A small but growing number of riders get into shape comfortably on recumbent bikes, a.k.a. bents.
By DAVE GUSSOW
© St. Petersburg Times, published October 30, 2001
I'm getting bent into shape.
Exercising is fun, losing weight is great, and riding a recumbent bike, also known as a bent, makes me feel like a kid again.
I'm going farther and faster than I ever thought possible, joining a small but distinct number of people who have discovered the joys of these different looking but oh so comfortable bikes.
"Recumbent riders are more individualists," said Regis Hampton, who sells bents at his Hampton's Edge Trailside Bikes shop in Floral City, next to the Withlacoochee State Forest bike trail. "They like being different. They don't follow the norm."
Recumbents come in all shapes and sizes, they're more expensive than traditional bikes, and they have a learning curve. "The first start on a short wheel base is so strange because you're not used to having your feet in the air," Hampton said.
Bents appeal mainly to people in their 40s and older who either can't or no longer want to deal with the aches and pains from riding traditional bikes, which they mockingly call "wedgies."
The main differences: You sit low on big, comfortable seats that have backs, like a chair. Instead of pedaling in a vertical position, your legs are virtually parallel to the ground.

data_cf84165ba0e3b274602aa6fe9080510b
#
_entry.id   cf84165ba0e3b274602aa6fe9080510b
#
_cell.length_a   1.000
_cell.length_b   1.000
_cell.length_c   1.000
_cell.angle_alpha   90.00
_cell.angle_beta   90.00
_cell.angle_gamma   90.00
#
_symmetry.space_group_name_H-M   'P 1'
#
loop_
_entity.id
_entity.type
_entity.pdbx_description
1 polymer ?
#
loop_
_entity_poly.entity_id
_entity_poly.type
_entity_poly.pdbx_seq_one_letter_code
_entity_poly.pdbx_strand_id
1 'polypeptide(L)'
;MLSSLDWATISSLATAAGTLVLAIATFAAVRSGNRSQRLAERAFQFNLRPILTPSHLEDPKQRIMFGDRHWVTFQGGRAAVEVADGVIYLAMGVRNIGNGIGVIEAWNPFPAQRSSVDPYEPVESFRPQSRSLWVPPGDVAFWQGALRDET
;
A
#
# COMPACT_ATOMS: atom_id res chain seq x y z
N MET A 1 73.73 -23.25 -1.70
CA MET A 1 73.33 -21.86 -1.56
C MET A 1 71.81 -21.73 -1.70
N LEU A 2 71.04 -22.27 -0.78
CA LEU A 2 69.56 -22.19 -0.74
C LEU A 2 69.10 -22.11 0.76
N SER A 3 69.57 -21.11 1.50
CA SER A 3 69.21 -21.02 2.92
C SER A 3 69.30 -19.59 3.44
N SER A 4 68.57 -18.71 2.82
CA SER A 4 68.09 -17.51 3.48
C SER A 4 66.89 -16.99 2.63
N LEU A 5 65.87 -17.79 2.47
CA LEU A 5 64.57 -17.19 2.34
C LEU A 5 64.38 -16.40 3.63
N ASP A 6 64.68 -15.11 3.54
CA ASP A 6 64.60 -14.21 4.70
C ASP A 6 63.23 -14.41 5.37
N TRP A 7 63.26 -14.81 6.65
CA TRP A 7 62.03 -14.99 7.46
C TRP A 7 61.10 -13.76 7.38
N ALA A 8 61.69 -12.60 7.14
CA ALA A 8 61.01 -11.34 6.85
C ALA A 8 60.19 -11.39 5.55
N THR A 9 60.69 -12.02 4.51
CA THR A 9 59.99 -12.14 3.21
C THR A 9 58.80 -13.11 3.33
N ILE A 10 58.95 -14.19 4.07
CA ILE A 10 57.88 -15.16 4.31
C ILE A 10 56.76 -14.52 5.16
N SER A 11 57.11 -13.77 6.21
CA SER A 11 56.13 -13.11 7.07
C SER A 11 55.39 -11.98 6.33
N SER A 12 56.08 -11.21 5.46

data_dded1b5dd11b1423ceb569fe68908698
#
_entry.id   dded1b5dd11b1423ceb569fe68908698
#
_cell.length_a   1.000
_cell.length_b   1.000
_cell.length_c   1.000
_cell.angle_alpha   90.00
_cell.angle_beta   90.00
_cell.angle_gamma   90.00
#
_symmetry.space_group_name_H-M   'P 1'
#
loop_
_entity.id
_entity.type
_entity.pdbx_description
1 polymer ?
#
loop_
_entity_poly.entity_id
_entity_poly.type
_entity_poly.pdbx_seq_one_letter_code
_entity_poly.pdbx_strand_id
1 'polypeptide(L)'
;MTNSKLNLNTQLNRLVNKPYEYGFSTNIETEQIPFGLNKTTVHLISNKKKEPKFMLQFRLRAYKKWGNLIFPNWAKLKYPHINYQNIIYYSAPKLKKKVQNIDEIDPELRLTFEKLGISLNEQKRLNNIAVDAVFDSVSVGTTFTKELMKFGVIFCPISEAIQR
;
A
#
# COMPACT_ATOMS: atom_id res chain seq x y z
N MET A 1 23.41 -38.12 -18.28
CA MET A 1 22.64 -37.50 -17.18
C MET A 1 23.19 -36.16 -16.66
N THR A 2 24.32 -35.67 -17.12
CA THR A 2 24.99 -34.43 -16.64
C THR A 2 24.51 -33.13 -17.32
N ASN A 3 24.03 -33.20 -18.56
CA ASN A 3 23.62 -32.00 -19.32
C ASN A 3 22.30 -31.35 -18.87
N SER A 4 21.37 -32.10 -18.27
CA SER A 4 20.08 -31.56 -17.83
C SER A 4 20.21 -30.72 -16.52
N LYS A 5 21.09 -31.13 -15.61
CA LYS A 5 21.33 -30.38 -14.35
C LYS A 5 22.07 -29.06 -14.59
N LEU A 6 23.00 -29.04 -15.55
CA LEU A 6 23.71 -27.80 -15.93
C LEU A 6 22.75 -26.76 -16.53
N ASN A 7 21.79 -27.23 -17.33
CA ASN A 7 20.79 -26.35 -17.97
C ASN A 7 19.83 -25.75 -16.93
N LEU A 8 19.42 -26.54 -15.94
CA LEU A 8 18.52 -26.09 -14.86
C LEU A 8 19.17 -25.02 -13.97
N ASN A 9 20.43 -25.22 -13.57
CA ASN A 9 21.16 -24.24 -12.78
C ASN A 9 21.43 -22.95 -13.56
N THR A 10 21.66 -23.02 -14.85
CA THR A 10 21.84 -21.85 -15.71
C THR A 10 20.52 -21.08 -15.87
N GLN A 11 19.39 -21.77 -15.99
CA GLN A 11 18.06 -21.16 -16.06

Steering can be like using a traditional handlebar, or under the seat. Depending on the model, the bikes can have a small tire on the front and a bigger one on the back, or both can be the same size. They can have short wheel bases, where the pedals stick out of the front of the bike, or they can have long wheel bases (which leads to nicknames such as "rolling lawn chairs").
"You get the same exercise without the pain," said Gerry Beland of Bicycle Outfitters in Seminole. "The most objectionable thing to a regular bike is the seat. On the recumbent, that is not an issue."
They may look different, but recumbents are not new. Popular Mechanics magazine (www.popularmechanics.com) featured a model in 1914 and found references to the bikes dating to 1896, according to a June article.
Florida is one of the centers for bents: It's flat, you can ride year-round, and we have an older population. Other areas where bent riders seem to concentrate include California, Washington state, Texas, Wisconsin and Minnesota.
It wasn't a desire to be different that enticed me to buy a recumbent last spring. I just wanted to resume riding after two operations to remove bone spurs affecting my Achilles tendon.